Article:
I tried to get some Hebrew reading help from a kiruv organization that offers free tutoring to any Jew. Interestingly, they will work with gay Jews, intermarried Jews, or any other non-Orthodox Jew. However, they will not work with a convert who has had a non-Orthodox conversion because we are "not Jewish." Of course, they said it may be possible to work with me once there is an approximate Orthodox conversion date planned. That was one of those conversations where you default to only saying "ok" because you don't want to lose control of your emotions.
I understanding limiting services to "Jews," but a friend summed it up best: "Denying a non-orthodox convert these services is like denying a reform Jew of patrilineal descent. He's not 'Jewish' either!" I don't know if they allow or deny patrilineal Jews from their services.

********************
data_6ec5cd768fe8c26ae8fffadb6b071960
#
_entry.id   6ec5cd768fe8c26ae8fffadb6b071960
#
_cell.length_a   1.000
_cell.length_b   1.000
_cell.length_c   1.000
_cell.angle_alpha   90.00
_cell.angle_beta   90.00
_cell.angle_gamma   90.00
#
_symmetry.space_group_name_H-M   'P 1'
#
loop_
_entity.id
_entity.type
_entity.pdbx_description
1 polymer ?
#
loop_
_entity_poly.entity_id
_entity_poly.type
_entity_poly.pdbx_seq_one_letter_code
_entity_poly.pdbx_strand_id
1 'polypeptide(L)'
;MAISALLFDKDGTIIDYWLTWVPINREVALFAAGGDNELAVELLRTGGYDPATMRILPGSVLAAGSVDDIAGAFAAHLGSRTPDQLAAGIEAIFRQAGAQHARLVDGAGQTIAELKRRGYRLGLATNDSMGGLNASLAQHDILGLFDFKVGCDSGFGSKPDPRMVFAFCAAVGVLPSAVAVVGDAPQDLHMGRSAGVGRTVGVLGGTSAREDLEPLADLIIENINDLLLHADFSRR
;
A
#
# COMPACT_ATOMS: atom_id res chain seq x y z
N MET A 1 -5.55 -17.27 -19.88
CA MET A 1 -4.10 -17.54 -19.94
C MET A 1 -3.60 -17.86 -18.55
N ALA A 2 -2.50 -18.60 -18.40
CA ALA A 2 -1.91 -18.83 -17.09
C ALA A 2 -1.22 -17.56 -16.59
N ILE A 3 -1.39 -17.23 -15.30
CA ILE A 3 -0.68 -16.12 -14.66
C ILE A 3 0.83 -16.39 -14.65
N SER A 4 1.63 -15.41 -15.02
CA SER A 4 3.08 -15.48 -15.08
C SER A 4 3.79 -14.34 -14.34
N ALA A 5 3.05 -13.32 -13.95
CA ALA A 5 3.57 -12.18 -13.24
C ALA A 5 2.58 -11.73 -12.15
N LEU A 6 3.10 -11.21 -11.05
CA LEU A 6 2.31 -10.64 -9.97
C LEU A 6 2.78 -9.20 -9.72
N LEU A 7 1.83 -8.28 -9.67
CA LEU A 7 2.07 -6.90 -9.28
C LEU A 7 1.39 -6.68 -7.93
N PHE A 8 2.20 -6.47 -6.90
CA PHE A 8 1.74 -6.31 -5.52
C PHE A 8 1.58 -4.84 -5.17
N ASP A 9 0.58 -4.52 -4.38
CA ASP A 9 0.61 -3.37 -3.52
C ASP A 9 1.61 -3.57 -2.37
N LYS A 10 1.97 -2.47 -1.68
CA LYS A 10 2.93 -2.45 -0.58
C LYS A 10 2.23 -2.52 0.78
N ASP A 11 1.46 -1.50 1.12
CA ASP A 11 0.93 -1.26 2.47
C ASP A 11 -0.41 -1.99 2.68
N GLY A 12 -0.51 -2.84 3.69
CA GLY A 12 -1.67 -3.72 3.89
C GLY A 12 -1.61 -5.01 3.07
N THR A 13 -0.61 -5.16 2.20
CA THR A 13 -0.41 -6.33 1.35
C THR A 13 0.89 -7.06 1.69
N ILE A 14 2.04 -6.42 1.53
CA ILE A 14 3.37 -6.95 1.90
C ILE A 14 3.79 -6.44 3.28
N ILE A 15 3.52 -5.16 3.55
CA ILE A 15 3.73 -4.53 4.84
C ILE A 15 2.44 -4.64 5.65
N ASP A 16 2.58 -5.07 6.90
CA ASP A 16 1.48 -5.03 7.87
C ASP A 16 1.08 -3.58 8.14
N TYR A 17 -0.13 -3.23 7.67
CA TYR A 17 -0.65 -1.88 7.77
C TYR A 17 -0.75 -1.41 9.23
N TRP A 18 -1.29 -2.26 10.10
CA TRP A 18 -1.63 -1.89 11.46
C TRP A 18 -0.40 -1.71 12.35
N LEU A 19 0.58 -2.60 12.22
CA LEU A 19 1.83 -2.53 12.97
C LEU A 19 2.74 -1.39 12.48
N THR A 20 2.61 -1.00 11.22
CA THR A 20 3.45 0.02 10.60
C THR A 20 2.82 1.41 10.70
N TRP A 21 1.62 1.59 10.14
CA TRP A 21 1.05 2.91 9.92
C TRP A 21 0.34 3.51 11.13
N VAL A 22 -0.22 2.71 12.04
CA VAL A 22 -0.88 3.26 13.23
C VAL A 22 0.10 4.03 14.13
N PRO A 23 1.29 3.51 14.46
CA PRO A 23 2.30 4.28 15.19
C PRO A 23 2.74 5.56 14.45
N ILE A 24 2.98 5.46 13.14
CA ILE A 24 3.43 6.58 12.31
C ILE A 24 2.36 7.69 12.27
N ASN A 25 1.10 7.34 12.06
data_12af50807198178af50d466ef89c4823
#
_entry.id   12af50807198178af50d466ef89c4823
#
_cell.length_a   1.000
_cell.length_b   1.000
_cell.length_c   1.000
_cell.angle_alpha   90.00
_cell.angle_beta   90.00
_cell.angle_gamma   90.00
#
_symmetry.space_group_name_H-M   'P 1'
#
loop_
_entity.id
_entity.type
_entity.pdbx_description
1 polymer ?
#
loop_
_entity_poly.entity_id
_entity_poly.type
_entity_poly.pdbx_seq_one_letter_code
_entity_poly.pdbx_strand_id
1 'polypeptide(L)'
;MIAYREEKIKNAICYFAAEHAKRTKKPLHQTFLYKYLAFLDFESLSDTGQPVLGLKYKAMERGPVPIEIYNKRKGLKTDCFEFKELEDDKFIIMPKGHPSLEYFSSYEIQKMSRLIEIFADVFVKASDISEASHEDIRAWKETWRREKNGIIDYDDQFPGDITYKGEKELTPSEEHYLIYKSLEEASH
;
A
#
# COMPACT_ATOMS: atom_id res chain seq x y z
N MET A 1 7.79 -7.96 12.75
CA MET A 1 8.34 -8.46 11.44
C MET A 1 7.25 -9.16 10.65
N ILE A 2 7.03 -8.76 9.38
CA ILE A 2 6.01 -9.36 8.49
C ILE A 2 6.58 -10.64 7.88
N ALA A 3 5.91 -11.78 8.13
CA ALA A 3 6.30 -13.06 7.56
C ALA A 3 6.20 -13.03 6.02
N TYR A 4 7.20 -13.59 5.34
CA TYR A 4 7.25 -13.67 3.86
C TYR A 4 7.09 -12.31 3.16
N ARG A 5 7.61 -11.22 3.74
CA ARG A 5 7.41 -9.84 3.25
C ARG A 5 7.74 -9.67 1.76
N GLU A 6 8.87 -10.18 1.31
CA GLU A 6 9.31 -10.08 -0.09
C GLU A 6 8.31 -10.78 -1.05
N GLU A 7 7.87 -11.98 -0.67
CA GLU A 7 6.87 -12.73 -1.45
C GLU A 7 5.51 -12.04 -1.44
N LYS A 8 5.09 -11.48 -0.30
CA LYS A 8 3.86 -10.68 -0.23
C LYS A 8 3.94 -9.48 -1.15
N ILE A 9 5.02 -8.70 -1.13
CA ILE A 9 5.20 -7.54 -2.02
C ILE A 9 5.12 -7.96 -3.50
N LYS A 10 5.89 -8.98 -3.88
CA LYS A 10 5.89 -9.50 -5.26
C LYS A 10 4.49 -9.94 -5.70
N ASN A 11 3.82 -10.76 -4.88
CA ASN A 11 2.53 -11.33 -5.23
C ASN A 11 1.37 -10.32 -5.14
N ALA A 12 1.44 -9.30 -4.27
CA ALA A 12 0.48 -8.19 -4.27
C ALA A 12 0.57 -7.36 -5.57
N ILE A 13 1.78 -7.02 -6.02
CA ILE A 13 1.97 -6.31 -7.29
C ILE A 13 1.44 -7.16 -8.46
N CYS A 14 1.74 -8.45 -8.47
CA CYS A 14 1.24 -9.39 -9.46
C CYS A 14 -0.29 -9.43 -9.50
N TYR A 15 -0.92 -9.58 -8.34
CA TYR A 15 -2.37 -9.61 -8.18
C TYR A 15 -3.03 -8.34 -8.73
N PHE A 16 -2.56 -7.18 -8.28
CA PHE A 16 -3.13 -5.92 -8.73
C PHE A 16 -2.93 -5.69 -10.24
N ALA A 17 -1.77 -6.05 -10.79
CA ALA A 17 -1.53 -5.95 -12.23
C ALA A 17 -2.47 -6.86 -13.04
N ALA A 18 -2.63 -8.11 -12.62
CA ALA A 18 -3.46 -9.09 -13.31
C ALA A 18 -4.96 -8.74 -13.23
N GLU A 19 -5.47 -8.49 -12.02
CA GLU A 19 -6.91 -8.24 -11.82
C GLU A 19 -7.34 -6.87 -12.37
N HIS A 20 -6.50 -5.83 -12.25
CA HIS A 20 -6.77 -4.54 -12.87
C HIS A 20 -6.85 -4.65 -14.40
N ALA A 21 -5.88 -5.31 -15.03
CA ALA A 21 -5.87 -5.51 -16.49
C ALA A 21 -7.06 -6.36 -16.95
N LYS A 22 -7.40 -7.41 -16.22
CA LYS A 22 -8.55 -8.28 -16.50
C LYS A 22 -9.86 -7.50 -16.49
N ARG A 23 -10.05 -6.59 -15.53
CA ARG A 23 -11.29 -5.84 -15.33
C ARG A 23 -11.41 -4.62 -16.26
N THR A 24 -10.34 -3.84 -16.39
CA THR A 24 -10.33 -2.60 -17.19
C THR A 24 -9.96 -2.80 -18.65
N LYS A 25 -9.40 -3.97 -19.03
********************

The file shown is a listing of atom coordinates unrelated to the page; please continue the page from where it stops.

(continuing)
She also had a great point that kiruv really shouldn't ignore non-Orthodox converts. They're affiliating Jewishly whether you like it or not, they will "intermarry," and they will produce "Jewish" children. (I hate using all the quotes, but I don't know a better way to get the point across.) If kiruv organizations want to increase Jewish observance, why are they discriminating against the people usually the most passionate to learn? It seems like once you're affiliated with the Tribe, kiruv should be interested in bringing you to The Dark Side of observance.
Oh, adventures in being Jewish but not Jewish. The status wars continue...